The National Secular Society has announced plans to march through London on 18th September to Protest the Pope. Organisers are no doubt hoping they'll be able to make enough noise to drown out Ratzinger's Hyde Park mass. There must be some vuvuzelas left over from the World Cup.
The protest march will assemble at 1pm at Hyde Park Corner – Piccadilly Downslip (full details will be made available nearer the time). It will then proceed through central London and arrive in the vicinity of Parliament Square (details currently being discussed with New Scotland Yard). Please put this date in your diary and make every effort to be there. Spread the news of this event as far as you can. Local groups might consider getting a coach party to come and if you’re coming from outside London and could offer a lift to someone in your area, please let us know and we’ll put you in touch.
A number of other events are planned, including a public meeting at Richmond Library, on Thursday 12 August at 7.30pm. A riposte to the pontiff's plan to speak about education in Twickenham, "just down the road from Richmond", this will launch a campaign against state funding of faith schools and "support a local coalition of associations based in South West London that are organizing protests on the 17th September... Terry Sanderson, Keith Porteous Wood and Peter Tatchell will be speaking." The NSS is also running a mini film festival at Conway Hall 0n 13-16 September featuring a number of documentaries about abuse within the Catholic Church. Also showing is Carlos Carrera's film The Crime of Father Amaro, starring Gael Garcia Bernal as a young priest who - in a nice change - has sex with a woman.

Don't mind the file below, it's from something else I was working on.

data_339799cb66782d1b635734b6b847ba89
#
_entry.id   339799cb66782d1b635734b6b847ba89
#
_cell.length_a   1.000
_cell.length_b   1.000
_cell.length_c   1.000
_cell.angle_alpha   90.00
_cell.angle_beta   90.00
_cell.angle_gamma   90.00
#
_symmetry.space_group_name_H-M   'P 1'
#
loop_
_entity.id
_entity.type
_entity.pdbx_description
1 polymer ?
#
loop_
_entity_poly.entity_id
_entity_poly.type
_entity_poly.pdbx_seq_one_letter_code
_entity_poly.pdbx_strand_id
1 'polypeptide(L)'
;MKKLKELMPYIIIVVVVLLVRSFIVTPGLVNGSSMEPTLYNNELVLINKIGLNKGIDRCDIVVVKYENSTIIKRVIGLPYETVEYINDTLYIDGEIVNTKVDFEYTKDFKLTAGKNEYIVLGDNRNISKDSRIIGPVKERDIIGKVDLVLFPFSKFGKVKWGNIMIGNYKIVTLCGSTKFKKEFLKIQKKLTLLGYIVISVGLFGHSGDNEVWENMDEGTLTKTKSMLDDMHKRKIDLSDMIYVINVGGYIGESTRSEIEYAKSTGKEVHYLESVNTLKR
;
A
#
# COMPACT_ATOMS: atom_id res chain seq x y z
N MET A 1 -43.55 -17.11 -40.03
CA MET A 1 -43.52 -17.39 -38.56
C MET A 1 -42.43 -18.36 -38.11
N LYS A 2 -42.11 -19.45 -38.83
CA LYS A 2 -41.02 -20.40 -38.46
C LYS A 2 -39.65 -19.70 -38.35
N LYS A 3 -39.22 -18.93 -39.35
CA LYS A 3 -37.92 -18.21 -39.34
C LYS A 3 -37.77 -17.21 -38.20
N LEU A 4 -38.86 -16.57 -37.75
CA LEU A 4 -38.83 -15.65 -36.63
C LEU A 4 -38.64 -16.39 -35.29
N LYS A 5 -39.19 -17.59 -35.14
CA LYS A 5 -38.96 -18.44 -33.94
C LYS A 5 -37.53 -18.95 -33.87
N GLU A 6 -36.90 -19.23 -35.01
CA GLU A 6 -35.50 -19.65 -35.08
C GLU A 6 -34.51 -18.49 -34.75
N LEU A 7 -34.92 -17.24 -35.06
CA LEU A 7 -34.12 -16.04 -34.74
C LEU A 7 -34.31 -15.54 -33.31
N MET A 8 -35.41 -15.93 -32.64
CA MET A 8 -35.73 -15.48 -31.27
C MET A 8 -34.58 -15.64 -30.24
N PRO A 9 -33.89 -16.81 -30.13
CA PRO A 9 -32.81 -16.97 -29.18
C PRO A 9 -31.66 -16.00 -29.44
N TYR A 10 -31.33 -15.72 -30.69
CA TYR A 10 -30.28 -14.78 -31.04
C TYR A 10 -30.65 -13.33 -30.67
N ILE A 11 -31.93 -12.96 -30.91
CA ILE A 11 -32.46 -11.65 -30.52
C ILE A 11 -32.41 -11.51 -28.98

Disappointingly for the anti-pope campaign, Ken Clarke yesterday announced that the government was going to make it more difficult for protesters to have visiting dignitaries arrested. Arresting the Pope - as proposed by Christopher Hitchens and supported by Geoffrey Robertson QC, though as usual Richard Dawkins got the credit - was always a non-starter, as well as a distraction. There will still be much fun to be had. Ratzinger, indeed, is facing a double whammy, with Catholic supporters of women priests planning to festoon London buses with demands that the pope "Ordain Women Now!" at the time of the visit. One of the organisers, quoted in the Guardian, said that "We love the church and don't want to be disruptive" and that "We are very concerned about what is going on in the church at the moment."
As opposed to, like, when?